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Rx Drugs Kill More Kids Than Car Accidents

by Christine Show

The percentage of children and teenagers being killed in an accident has dropped while the the amount of young people dying from prescription drug overdoses has spiked.

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The death rate for children 19 and younger has tumbled 30 per cent from 2000 to 2009, according to the Centers for Disease Control and Prevention.

Meanwhile, accidental poisonings for that age group jumped up by 80 per cent.

The centers didn't examine what specifically may have caused the decline in deaths from falls, fires and other accidents.

The number of deaths lowered from about 12,400 to 9,100.

A decrease in traffic fatalities among the young contributed to the drop.

While crashes usually make up half or more of accident deaths in children every year, there was a 42 per cent overall drop during the period studied by the centers.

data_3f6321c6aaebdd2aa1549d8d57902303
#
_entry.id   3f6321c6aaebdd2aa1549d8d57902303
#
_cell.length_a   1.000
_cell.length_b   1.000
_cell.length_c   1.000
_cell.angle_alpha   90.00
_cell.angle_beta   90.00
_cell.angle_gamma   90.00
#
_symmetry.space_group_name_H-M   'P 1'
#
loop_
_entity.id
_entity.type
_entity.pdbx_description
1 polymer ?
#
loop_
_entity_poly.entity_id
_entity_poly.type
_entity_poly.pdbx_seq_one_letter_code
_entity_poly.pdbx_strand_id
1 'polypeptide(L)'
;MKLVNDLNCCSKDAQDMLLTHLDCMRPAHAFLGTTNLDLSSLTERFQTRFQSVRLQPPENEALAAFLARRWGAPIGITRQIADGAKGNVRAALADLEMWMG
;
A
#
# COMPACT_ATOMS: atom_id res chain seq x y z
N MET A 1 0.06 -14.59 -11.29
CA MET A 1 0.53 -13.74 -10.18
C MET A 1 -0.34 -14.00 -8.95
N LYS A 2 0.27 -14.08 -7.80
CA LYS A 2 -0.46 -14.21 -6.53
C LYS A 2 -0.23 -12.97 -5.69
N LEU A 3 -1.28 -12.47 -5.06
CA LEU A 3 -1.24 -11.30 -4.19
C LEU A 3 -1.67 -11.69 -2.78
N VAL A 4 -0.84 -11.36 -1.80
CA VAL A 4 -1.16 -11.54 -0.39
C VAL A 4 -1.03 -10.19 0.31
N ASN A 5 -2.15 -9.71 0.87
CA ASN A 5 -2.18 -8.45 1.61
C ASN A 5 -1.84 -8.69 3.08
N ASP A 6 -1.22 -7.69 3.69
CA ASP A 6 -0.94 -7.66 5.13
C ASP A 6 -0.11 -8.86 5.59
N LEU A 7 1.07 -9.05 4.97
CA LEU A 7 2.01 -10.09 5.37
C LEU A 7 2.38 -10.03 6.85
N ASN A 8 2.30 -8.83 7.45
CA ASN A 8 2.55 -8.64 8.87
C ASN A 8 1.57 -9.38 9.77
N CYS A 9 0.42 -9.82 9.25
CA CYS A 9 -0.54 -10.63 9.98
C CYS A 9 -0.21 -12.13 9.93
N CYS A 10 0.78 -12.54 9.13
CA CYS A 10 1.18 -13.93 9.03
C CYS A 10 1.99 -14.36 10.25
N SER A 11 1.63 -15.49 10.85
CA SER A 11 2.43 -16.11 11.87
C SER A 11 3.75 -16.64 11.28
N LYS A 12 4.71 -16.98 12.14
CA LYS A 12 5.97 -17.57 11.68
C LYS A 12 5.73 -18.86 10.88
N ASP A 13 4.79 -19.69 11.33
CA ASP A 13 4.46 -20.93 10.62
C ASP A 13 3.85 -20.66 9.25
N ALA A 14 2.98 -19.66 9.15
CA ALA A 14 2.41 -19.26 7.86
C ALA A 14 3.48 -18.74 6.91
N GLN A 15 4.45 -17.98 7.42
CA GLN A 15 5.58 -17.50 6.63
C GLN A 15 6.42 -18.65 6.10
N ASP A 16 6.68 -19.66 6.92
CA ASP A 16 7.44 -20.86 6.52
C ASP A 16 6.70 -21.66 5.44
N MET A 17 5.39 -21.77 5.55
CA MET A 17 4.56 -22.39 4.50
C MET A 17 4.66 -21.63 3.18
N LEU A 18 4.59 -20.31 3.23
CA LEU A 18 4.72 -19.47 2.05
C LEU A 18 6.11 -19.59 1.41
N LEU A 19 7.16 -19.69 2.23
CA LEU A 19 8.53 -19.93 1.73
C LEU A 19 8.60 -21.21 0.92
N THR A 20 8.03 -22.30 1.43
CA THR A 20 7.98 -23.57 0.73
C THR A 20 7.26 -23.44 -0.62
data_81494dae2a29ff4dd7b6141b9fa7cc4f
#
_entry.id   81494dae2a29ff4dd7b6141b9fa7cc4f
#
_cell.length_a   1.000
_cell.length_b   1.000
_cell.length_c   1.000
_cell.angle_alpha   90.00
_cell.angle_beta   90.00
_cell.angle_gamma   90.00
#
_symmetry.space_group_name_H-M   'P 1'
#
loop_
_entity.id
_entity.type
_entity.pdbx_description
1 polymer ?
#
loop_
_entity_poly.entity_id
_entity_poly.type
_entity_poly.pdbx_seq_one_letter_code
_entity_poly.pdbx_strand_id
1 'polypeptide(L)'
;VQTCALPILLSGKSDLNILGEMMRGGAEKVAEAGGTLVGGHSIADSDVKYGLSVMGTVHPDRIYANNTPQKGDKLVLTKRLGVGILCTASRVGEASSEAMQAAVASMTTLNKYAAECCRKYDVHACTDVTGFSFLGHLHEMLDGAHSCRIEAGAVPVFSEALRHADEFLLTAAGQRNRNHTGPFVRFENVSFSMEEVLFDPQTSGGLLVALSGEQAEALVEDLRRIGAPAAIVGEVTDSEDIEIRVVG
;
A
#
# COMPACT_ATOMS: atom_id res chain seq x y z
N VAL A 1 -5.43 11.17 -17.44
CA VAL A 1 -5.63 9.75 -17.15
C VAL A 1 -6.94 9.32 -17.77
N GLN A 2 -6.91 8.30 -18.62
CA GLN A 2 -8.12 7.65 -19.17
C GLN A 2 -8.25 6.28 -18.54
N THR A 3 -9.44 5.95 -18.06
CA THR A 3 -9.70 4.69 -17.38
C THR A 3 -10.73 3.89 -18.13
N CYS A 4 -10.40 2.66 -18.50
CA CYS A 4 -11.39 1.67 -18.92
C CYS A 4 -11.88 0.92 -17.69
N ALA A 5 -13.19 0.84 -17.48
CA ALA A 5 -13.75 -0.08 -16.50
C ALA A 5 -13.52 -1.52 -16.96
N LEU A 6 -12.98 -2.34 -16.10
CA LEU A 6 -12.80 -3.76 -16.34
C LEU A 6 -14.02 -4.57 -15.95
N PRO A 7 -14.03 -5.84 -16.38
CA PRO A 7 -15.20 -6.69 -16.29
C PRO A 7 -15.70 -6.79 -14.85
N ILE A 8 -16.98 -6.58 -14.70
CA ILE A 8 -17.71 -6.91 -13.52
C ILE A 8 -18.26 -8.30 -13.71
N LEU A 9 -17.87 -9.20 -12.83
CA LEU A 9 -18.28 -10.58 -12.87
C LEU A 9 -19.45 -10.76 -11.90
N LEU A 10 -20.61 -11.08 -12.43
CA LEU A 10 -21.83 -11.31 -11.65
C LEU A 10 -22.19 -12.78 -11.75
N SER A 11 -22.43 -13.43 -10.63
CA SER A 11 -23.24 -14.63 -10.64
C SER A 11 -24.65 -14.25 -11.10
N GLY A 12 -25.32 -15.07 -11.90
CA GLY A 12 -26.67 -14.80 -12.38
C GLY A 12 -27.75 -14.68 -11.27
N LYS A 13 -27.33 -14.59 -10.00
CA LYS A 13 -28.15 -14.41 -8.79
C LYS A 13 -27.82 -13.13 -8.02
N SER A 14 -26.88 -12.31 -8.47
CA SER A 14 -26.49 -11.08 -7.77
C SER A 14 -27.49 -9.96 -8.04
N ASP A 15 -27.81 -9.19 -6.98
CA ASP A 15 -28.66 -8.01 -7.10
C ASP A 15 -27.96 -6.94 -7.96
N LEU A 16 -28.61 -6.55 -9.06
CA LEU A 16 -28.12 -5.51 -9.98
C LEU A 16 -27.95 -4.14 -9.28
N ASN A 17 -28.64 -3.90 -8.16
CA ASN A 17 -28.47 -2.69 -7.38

The CDC warned, though, that accidents still remain the number one cause of death for children from ages one to 19.

A child dies every hour from various accidents, said Ileana Arias, of the CDC, to the Huffington Post.

She said: 'We've made progress, and because we've made progress our children are safer than ever before.'

But deaths from prescription drug overdoses are a major concern, especially in older teenagers.

There were 824 deaths from accidental poisonings in 2009.
Around half of those recent deaths were of overdoses of prescription drugs from people ages 15 to 19.

CDC officials see a trend in youth using prescription drugs that can be easily accessible in their homes as the medications are often prescribed to parents.

The pills seem to be replacing marijuana as an escape for young people, according to CDC officials.

A third type of death that is on the rise are suffocation deaths, which rose to 54 per cent.

That resulted in 1,160 children who died in 2009.

Nearly 1,000 of those deaths were of babies one years old and younger.

In an overall account of children deaths, the CDC also did a state-by-state comparison.

Most of the states saw declines in the percentage of children dying from particular types of deaths.

Delaware, Iowa, Virginia and Oregon had the biggest declines.

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